Interview with demoMedia’s Creative Director

Interview with demoMedia’s Creative Director


The role of “Designer” is a constantly shifting and increasingly difficult title to define as new research, trends, and tools are emerging every day.

So what does it mean to be considered a Designer by trade, and what skills does it require for one to keep up in today’s fast-paced digital world? demoMedia’s Creative Director, Iain Reid, sheds some light on just some of what his role entails and shares his perspective on what the future holds for the design industry.

demoMedia: What got you interested in becoming a designer?
Iain Reid: I started drawing as soon as I could hold a crayon, so I guess I decided subconsciously early on that I would like to do something creative.

dM: Where do you find inspiration for your design?
IR: Other designers I admire. Younger designers can come up with some really great ideas, usually because they are not restricted creatively with concerns over budget and deliverables.

As a designer you are effectively opening yourself to criticism on a daily basis

dM: What have been your favourite projects to work on during your time at demoMedia?
IR: Thats a tough question, without giving specific clients or projects, I would say the more creative control I have over a project, the better. Working collaboratively is great, but it can also reduce the level of ownership you feel over a project. Being weighed down by a hefty brand guideline document can, not always though, restrict creativity.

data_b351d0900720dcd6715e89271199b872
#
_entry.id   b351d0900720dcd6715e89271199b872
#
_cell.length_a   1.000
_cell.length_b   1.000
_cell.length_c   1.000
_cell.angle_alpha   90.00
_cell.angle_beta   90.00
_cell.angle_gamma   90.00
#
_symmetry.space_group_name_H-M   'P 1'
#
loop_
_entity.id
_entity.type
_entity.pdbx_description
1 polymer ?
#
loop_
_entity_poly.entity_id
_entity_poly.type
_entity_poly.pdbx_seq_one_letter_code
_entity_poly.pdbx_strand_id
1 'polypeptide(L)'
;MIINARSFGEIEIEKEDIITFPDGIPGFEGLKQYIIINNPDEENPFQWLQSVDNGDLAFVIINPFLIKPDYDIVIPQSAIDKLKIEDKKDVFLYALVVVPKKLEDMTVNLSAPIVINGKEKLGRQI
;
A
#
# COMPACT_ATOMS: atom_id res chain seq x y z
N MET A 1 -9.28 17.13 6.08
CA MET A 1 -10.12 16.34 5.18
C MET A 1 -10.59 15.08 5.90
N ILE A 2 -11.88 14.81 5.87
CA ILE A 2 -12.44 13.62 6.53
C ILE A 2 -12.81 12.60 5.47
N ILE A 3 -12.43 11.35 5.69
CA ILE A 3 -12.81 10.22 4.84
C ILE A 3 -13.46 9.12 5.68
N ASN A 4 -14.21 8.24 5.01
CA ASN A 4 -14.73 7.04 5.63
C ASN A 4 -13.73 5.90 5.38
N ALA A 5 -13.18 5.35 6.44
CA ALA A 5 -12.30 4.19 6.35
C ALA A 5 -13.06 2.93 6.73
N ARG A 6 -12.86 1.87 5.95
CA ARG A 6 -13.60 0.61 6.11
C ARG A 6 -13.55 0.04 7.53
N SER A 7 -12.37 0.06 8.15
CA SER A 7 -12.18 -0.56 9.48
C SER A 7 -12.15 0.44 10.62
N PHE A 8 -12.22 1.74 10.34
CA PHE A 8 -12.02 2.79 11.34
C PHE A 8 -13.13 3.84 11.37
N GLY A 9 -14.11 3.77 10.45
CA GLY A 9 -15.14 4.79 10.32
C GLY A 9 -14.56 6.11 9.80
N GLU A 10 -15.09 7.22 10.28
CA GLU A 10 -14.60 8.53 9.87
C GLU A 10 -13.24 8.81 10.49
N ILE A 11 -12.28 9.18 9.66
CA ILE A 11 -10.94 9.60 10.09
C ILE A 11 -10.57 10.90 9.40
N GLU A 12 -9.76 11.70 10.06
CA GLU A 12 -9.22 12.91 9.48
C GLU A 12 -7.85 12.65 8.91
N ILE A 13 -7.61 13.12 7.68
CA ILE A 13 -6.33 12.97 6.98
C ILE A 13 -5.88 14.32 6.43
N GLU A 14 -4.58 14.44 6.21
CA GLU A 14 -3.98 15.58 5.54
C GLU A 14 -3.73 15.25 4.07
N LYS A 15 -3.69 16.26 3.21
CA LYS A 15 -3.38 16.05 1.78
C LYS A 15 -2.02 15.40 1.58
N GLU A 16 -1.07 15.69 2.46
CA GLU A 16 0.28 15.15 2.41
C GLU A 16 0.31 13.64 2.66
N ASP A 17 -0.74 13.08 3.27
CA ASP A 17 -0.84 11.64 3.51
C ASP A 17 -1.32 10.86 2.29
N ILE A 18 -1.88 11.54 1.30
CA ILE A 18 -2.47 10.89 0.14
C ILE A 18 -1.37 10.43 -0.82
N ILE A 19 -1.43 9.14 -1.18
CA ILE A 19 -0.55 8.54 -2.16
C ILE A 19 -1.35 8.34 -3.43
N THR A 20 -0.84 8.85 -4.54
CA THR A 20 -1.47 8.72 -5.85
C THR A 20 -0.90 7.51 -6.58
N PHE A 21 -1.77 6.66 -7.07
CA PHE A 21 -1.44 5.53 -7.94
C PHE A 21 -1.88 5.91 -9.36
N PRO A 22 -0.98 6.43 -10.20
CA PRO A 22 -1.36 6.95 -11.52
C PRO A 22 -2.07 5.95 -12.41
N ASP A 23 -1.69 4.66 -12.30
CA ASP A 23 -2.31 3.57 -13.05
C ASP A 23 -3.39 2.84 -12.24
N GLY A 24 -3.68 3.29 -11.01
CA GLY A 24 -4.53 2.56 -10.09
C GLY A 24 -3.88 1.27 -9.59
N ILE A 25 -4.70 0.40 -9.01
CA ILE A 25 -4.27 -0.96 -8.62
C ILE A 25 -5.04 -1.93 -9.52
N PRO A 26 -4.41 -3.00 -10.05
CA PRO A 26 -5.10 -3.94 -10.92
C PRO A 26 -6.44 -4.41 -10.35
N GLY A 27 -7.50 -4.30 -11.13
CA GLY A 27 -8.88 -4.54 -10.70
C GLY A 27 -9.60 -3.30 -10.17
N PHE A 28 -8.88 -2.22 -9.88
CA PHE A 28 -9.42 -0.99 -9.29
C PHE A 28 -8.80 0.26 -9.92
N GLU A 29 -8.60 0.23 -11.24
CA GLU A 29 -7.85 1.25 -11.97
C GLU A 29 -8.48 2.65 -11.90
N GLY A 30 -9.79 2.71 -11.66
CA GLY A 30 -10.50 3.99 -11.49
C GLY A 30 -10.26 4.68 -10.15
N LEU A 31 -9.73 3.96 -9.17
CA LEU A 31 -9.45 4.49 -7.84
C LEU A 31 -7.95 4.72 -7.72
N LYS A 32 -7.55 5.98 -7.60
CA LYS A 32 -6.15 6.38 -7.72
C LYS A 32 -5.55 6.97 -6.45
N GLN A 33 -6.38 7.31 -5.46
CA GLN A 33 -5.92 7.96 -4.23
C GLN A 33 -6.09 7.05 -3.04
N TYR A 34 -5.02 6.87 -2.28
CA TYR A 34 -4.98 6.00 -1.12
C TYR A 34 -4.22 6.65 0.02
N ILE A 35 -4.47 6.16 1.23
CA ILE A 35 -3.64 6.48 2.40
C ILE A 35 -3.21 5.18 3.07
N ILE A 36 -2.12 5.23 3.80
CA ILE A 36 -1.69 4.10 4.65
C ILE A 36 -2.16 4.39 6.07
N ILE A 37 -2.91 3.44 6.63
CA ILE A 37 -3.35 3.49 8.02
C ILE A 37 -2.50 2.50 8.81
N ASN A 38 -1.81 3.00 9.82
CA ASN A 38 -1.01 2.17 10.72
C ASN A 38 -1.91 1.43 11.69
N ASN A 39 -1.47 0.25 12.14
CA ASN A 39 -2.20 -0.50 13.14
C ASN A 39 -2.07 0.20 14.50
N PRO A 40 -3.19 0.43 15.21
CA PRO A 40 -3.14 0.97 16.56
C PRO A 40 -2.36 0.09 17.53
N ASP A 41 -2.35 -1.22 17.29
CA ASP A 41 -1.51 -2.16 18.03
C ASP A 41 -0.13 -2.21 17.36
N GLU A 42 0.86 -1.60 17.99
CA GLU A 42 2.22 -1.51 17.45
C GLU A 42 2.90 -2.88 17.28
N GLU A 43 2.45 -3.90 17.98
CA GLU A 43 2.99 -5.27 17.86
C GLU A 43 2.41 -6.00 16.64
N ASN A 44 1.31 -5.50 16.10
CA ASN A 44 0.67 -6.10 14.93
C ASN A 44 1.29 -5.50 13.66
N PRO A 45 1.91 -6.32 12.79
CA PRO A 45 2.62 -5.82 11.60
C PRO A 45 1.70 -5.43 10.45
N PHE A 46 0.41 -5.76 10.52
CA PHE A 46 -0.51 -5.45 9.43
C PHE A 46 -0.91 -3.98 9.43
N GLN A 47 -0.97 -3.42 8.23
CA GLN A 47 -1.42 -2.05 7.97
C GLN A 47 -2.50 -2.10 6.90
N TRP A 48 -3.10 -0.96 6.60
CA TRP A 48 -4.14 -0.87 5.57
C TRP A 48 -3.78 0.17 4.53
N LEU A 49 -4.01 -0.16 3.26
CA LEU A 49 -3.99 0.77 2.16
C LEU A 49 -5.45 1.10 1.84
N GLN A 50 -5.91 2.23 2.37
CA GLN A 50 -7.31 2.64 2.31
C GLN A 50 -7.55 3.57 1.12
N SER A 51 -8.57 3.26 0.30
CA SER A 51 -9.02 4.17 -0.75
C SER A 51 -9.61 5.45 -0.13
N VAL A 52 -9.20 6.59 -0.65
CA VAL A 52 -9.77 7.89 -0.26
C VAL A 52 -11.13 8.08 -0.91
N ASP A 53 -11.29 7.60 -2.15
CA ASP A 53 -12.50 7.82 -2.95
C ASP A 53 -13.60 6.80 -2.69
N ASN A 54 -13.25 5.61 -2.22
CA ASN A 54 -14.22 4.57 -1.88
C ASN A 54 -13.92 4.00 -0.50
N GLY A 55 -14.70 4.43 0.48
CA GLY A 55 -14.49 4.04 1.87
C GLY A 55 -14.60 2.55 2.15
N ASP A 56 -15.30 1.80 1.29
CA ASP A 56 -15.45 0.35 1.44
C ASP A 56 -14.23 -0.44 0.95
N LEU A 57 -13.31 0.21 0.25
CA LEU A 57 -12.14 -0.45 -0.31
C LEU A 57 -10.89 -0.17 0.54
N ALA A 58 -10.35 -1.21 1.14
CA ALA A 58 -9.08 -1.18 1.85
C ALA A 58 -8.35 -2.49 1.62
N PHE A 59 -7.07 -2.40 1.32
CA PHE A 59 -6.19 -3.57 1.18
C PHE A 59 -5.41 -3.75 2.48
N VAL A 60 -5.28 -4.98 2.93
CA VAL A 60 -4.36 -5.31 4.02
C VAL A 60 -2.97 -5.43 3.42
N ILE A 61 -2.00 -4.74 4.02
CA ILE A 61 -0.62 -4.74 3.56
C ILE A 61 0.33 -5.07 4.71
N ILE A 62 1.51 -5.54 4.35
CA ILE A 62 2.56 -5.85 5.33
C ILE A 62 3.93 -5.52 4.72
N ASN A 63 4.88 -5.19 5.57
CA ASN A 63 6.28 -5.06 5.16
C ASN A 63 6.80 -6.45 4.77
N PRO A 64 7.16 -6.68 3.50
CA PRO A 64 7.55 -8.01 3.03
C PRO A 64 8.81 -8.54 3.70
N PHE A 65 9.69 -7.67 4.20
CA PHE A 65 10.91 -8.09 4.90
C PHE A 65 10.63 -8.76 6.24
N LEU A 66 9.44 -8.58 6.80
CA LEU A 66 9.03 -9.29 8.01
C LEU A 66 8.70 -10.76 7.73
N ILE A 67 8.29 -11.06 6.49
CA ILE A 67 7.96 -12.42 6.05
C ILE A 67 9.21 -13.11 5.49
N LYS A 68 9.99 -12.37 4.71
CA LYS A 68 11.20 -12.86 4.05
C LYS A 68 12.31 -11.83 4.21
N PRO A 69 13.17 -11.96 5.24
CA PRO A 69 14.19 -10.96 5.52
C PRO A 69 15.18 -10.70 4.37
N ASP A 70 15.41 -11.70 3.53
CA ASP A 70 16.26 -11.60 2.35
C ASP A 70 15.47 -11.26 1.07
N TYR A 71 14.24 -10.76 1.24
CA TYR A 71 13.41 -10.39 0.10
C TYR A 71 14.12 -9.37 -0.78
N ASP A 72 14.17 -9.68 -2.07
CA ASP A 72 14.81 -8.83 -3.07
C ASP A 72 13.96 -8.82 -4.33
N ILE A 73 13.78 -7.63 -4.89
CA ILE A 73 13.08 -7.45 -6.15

dM: What is the most challenging thing you experience in your work and how do you overcome it?
IR: As a designer you are effectively opening yourself to criticism on a daily basis. Sometimes negative feedback can be hard to stomach, especially if it is subjective and not backed up with a solution.

dM: Where do you think the future of design is headed?
IR: I think there has been a large shift in priority over the past few years, heading towards a focus in user experience. This coincides with the general adoption of a minimal flat user interface style, started by Microsoft then adopted by Apple, now pretty much everyone. As digital products become more interconnected, or smart, the user experience cross-platform on multiple devices becomes a much more important consideration than the user interface design. Just looking pretty won’t cut it anymore.

dM: What advice do you have for aspiring designers?
IR: Trust your instincts, question everything. It’s important to be a sponge early in your career and learn from those around you. Everything you pick up along the way adds another tool to your locker. And also don’t be afraid to ask for advice when you need it.

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